During these uncertain times caused by the rapid spread of the coronavirus, and on behalf of The Bella Team, I want to reassure guests and customers of our firm commitment to you.
We know that all companies and markets have been affected by the current situation. Travel and supplies to and from the Islands are now also being effected.
The health and safety of all guest and staff is most paramount.
The hotel has been closed for the winter season, and we have liaised with all our staff both overseas and locally, and for their safety and that of our customers we have decided to review our re-opening for the summer season:
We will now re-open May the 1st 2020 and not April 1st as previously planned. We will continue to review and post updates on our website and social media accounts as they arise.
All existing reservations and bookings for April will be contacted ASAP to make alternative arrangements.
All future hotel and restaurant bookings, and general queries should be directed through: [email protected] / 01481 238764
Phil Collinson, General Manager
We guarantee that you’ll get the best deal when you book directly on our website.
Guernsey is an island surrounded by productive fishing grounds, and we are proud to serve locally caught fish and shellfish on our menu. Most of Guernsey’s fishing fleet are small day boats such as Handy Man, skippered by Keith, who supplies much of the crab and lobster that we serve here at the Bella Luce.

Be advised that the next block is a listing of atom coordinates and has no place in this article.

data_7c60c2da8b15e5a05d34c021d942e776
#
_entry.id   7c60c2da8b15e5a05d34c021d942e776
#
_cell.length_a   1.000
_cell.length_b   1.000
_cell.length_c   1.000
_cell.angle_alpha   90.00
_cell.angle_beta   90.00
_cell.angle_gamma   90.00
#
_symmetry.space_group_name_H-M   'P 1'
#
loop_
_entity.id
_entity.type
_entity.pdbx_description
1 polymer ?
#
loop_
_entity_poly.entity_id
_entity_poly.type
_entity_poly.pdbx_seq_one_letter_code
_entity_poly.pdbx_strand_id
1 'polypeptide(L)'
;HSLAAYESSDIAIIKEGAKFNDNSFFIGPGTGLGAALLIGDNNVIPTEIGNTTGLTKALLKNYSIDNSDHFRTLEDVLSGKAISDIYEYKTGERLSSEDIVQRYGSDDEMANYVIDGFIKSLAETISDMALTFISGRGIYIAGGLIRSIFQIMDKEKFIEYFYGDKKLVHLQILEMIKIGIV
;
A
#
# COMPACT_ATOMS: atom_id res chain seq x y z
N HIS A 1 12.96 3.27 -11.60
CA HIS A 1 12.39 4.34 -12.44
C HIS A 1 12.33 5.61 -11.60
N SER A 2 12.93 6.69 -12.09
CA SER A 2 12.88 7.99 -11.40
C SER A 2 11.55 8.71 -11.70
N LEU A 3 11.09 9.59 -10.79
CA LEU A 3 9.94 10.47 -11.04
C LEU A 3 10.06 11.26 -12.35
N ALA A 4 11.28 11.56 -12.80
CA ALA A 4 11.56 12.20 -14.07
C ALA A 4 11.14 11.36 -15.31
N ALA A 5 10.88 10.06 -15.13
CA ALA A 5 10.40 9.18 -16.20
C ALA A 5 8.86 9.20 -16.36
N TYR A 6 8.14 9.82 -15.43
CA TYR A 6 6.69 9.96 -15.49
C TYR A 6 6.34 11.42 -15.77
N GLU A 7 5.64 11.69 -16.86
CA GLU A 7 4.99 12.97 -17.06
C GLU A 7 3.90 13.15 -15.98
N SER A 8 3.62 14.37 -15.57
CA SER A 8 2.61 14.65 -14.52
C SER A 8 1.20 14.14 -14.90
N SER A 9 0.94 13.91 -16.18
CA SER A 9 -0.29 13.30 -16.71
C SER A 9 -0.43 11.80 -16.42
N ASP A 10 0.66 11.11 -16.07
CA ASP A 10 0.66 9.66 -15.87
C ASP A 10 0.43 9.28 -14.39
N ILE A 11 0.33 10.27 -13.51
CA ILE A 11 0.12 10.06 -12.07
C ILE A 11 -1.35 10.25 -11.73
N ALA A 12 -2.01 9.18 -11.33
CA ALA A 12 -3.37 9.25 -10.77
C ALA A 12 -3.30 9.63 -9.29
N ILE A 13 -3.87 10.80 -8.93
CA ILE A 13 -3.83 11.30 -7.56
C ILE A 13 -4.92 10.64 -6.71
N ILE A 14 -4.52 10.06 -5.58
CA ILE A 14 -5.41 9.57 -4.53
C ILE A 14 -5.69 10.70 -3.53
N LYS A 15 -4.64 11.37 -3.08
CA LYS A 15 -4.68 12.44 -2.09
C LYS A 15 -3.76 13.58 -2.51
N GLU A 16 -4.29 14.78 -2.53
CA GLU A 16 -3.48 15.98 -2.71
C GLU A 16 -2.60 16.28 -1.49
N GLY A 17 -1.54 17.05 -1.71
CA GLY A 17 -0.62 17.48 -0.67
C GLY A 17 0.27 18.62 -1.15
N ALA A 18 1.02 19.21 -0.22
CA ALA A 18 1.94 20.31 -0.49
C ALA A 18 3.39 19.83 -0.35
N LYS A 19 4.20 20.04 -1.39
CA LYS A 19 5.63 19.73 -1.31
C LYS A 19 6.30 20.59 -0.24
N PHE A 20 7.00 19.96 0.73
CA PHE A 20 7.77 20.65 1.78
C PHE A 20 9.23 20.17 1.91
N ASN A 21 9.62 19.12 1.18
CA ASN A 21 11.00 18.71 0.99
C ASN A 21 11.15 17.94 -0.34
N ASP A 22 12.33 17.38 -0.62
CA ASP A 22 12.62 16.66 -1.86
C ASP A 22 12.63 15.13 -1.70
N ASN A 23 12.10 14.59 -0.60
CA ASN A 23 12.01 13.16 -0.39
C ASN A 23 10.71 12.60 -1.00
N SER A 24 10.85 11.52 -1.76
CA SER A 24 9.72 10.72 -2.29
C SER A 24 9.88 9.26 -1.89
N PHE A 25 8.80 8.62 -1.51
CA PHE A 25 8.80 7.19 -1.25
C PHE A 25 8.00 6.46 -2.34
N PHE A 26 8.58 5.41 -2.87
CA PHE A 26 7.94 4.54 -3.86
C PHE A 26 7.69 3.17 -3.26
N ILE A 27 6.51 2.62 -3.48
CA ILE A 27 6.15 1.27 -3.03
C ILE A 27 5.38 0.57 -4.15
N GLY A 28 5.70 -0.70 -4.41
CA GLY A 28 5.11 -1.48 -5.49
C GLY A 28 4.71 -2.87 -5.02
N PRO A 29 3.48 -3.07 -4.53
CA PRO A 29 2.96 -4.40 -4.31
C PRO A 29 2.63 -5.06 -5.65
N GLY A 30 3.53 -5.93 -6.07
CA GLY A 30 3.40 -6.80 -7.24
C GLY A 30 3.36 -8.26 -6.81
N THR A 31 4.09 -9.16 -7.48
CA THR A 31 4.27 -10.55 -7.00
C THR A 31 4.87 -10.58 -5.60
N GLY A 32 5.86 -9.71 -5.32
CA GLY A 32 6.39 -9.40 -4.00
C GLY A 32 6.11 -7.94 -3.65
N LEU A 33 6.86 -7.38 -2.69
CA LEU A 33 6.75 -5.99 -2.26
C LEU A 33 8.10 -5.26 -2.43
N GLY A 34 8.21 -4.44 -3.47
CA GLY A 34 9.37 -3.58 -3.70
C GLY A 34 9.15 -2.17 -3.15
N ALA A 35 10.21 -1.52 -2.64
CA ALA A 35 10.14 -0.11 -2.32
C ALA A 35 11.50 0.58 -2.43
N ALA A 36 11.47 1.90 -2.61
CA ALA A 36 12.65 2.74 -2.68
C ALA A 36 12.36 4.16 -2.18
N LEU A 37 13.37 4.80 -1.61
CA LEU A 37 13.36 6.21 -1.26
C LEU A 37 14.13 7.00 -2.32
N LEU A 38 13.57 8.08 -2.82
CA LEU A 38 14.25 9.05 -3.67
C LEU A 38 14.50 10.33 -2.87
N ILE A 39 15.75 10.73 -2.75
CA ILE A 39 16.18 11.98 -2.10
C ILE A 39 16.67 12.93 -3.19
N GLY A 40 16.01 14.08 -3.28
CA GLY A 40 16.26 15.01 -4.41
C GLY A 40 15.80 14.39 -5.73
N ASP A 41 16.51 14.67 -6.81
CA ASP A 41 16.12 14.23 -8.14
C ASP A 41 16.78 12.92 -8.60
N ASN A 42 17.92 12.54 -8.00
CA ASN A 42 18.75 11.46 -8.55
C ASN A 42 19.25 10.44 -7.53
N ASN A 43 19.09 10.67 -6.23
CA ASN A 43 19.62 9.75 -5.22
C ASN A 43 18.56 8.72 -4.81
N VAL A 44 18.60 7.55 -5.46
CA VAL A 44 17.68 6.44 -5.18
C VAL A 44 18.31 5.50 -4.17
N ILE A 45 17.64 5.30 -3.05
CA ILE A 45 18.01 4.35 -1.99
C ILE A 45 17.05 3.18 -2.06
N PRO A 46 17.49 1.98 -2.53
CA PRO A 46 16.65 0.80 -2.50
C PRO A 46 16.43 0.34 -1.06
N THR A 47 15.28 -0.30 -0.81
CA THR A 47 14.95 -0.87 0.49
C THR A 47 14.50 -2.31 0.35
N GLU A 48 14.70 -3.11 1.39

Handy Man is a 24-foot long day boat typical of the fleet that works Guernsey’s inshore waters. There are 25 such boats fishing full time out of St Peter Port, putting to sea year-round (unless bad weather or unsuitable tides keep them in harbour) to supply the island’s restaurants with fresh seafood. Handy Man is a crab and lobster boat, and Keith has 140 pots laid along Guernsey’s south coast and around the back of our sister island, Herm.
On an average day Keith will collect around 20 lobster and 200 brown crabs, although he does also find the odd sea bass or conger eel that have chased a prospective meal into one of his pots! On very rare occasions he’s also found an ormer (a mollusk that is prized as a delicacy here in the Channel Islands) in amongst his catch.
The Bailiwick’s territorial waters limit is three miles offshore, and most of the fleet of day boats operates within this, although there are some boats that do fish out to the 12 nautical mile limit of the Fisheries Management Agreement. Guernsey’s fishery is incredibly sustainable and is fished responsibly, with the range of local and migratory species present, small average boat size, and the limitations often forced upon them by sea conditions meaning that no one species risks being overfished. Angling for fish means that specific species can be targeted and unwanted or juvenile fish can be returned alive, making this method the most sustainable available. Fish caught this way appear on our menu as “local line-caught”. Fish and shellfish landed by Guernsey’s local day boats such as Handy Man feature across our menu, and we’re very proud to support the fishermen who continue our island’s strong seafaring tradition.